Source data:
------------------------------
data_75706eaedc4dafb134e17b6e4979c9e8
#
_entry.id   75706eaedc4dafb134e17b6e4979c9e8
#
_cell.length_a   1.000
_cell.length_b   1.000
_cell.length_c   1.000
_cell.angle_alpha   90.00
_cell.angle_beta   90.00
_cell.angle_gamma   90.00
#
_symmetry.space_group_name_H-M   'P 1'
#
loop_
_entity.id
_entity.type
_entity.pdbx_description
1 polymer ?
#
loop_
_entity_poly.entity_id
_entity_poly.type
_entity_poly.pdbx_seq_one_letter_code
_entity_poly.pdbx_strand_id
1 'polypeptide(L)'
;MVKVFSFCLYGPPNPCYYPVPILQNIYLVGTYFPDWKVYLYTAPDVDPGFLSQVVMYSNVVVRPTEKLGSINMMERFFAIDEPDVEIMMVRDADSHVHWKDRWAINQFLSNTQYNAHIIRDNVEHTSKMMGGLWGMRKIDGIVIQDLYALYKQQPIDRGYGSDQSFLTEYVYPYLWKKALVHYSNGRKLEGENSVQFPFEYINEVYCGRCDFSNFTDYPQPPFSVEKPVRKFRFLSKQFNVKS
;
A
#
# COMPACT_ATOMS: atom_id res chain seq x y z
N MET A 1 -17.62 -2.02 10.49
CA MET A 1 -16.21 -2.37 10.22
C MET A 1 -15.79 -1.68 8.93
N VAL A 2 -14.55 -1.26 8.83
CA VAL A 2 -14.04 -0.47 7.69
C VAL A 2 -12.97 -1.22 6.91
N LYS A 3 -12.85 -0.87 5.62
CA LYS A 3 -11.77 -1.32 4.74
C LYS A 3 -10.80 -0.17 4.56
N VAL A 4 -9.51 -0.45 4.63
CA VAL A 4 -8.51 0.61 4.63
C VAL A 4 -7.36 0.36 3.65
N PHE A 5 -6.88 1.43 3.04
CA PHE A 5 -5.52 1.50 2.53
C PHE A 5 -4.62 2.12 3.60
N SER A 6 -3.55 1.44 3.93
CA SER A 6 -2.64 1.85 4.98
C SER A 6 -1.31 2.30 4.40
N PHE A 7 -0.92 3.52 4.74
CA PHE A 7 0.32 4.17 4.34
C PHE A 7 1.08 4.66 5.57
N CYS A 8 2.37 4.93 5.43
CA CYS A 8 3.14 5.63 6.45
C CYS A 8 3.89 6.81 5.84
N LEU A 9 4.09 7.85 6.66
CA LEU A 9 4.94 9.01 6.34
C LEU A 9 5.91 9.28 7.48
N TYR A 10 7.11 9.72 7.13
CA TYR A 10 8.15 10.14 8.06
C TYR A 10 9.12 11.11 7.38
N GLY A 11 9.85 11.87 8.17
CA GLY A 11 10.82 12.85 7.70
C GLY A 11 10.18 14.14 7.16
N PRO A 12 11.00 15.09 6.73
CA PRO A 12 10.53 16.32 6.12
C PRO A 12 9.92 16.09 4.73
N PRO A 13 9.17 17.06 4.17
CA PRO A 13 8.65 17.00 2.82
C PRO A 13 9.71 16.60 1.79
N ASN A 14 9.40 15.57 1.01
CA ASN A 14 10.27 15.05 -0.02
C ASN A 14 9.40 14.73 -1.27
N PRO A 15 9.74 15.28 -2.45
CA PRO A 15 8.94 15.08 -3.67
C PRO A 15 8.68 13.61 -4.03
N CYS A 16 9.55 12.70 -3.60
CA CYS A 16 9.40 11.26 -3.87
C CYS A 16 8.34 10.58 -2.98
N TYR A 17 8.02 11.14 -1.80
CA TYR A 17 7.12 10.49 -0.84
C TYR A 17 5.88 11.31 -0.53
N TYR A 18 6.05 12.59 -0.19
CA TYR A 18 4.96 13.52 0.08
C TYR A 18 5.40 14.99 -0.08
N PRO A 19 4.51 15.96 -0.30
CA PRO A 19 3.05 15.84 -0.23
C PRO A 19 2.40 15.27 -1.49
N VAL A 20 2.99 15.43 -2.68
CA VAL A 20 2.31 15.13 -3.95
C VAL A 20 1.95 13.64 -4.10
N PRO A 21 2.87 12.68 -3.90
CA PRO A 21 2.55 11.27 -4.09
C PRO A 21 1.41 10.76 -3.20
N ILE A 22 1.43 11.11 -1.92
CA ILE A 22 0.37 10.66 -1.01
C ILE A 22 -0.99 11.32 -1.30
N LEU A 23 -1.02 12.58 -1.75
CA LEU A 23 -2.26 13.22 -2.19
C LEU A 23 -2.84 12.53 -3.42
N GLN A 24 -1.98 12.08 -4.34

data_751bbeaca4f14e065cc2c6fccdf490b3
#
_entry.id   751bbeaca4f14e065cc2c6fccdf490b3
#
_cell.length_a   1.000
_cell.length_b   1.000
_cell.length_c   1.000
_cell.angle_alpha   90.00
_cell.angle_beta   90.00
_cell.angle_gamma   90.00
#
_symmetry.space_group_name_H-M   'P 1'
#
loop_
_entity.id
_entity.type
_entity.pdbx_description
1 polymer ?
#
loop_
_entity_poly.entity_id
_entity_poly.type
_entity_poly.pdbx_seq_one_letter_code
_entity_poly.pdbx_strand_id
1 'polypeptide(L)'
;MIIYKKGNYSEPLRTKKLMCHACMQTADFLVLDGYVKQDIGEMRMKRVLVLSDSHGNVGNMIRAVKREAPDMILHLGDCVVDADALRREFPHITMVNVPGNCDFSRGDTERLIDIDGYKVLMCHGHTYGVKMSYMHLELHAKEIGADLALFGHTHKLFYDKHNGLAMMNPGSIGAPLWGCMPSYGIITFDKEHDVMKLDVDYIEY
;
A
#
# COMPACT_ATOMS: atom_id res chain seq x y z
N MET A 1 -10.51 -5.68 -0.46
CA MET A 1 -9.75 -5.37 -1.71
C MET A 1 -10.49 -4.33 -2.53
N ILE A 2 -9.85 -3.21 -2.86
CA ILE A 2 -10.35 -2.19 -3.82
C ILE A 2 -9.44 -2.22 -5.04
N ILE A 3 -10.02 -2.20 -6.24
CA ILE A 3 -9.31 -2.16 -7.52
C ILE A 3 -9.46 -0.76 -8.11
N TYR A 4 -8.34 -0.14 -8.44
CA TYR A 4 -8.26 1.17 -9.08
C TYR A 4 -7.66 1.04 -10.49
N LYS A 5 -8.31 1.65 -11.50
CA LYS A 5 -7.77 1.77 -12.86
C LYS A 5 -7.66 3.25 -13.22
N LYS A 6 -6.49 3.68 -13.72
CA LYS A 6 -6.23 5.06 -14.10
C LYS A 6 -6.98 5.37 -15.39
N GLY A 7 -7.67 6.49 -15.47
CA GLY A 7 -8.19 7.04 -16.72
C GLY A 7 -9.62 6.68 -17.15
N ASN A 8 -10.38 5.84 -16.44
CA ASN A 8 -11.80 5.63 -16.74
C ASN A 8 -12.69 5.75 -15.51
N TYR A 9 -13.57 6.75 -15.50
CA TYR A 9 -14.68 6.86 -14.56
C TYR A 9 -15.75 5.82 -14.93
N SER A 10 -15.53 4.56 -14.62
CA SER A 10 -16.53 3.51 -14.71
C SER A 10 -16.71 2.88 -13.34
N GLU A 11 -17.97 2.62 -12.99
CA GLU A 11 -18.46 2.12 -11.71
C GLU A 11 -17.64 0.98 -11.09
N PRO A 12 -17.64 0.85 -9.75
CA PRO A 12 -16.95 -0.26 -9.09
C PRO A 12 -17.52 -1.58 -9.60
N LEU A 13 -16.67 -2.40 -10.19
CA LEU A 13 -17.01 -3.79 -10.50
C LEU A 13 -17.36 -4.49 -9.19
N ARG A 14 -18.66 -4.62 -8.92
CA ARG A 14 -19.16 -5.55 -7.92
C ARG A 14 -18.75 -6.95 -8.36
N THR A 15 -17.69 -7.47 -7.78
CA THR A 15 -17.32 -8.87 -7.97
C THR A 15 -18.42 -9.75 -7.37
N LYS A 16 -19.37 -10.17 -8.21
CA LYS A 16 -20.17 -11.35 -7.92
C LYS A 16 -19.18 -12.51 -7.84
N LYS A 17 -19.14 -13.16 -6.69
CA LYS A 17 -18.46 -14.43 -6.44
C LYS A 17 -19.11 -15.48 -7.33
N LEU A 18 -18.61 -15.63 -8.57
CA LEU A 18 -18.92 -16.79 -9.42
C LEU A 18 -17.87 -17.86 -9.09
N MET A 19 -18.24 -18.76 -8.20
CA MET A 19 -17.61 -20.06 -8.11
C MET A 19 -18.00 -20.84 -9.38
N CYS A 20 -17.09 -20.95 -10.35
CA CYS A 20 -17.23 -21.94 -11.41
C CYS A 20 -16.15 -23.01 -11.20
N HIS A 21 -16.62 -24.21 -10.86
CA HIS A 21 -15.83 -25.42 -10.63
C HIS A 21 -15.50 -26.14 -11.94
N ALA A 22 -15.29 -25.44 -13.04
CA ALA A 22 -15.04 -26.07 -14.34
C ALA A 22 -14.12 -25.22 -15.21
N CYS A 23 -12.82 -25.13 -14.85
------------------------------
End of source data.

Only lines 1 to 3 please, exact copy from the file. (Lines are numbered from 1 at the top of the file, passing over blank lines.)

data_75706eaedc4dafb134e17b6e4979c9e8
#
_entry.id   75706eaedc4dafb134e17b6e4979c9e8